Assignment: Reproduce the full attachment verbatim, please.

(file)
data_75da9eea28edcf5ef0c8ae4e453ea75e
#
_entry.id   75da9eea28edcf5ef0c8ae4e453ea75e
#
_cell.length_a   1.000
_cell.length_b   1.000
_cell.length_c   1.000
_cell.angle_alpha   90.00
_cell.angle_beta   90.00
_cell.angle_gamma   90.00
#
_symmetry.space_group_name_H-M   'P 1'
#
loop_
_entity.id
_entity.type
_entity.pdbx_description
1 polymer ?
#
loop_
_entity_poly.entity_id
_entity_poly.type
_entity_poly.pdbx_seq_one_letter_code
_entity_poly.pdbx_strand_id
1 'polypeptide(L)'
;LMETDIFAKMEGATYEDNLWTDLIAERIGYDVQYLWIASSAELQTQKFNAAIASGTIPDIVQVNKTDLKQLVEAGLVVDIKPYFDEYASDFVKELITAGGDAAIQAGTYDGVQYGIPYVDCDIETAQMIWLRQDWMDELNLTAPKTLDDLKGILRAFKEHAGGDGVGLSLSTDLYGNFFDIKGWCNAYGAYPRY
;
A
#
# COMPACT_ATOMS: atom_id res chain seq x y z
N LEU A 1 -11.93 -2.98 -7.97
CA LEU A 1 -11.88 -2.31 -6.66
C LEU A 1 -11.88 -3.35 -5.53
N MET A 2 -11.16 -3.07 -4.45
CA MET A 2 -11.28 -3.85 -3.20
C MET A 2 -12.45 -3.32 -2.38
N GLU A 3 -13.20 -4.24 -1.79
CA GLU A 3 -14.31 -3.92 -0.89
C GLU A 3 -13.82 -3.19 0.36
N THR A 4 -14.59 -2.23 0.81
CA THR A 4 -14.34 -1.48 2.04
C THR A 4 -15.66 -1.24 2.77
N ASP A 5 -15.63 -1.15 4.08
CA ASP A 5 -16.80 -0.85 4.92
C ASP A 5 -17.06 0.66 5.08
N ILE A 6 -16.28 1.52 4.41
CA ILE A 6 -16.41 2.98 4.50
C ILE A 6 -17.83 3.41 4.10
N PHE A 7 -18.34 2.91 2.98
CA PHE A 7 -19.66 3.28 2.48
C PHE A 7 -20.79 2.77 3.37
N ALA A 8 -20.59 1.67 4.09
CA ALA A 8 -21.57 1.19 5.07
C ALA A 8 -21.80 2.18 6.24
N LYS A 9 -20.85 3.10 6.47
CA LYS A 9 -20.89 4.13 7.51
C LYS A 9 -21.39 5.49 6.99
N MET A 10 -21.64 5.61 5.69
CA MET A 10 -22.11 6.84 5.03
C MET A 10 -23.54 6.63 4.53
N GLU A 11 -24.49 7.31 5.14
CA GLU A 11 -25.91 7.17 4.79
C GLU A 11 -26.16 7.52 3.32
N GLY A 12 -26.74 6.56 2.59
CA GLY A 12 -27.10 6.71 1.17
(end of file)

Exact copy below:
data_75da9eea28edcf5ef0c8ae4e453ea75e
#
_entry.id   75da9eea28edcf5ef0c8ae4e453ea75e
#
_cell.length_a   1.000
_cell.length_b   1.000
_cell.length_c   1.000
_cell.angle_alpha   90.00
_cell.angle_beta   90.00
_cell.angle_gamma   90.00
#
_symmetry.space_group_name_H-M   'P 1'
#
loop_
_entity.id
_entity.type
_entity.pdbx_description
1 polymer ?
#
loop_
_entity_poly.entity_id
_entity_poly.type
_entity_poly.pdbx_seq_one_letter_code
_entity_poly.pdbx_strand_id
1 'polypeptide(L)'
;LMETDIFAKMEGATYEDNLWTDLIAERIGYDVQYLWIASSAELQTQKFNAAIASGTIPDIVQVNKTDLKQLVEAGLVVDIKPYFDEYASDFVKELITAGGDAAIQAGTYDGVQYGIPYVDCDIETAQMIWLRQDWMDELNLTAPKTLDDLKGILRAFKEHAGGDGVGLSLSTDLYGNFFDIKGWCNAYGAYPRY
;
A
#
# COMPACT_ATOMS: atom_id res chain seq x y z
N LEU A 1 -11.93 -2.98 -7.97
CA LEU A 1 -11.88 -2.31 -6.66
C LEU A 1 -11.88 -3.35 -5.53
N MET A 2 -11.16 -3.07 -4.45
CA MET A 2 -11.28 -3.85 -3.20
C MET A 2 -12.45 -3.32 -2.38
N GLU A 3 -13.20 -4.24 -1.79
CA GLU A 3 -14.31 -3.92 -0.89
C GLU A 3 -13.82 -3.19 0.36
N THR A 4 -14.59 -2.23 0.81
CA THR A 4 -14.34 -1.48 2.04
C THR A 4 -15.66 -1.24 2.77
N ASP A 5 -15.63 -1.15 4.08
CA ASP A 5 -16.80 -0.85 4.92
C ASP A 5 -17.06 0.66 5.08
N ILE A 6 -16.28 1.52 4.41
CA ILE A 6 -16.41 2.98 4.50
C ILE A 6 -17.83 3.41 4.10
N PHE A 7 -18.34 2.91 2.98
CA PHE A 7 -19.66 3.28 2.48
C PHE A 7 -20.79 2.77 3.37
N ALA A 8 -20.59 1.67 4.09
CA ALA A 8 -21.57 1.19 5.07
C ALA A 8 -21.80 2.18 6.24
N LYS A 9 -20.85 3.10 6.47
CA LYS A 9 -20.89 4.13 7.51
C LYS A 9 -21.39 5.49 6.99
N MET A 10 -21.64 5.61 5.69
CA MET A 10 -22.11 6.84 5.03
C MET A 10 -23.54 6.63 4.53
N GLU A 11 -24.49 7.31 5.14
CA GLU A 11 -25.91 7.17 4.79
C GLU A 11 -26.16 7.52 3.32
N GLY A 12 -26.74 6.56 2.59
CA GLY A 12 -27.10 6.71 1.17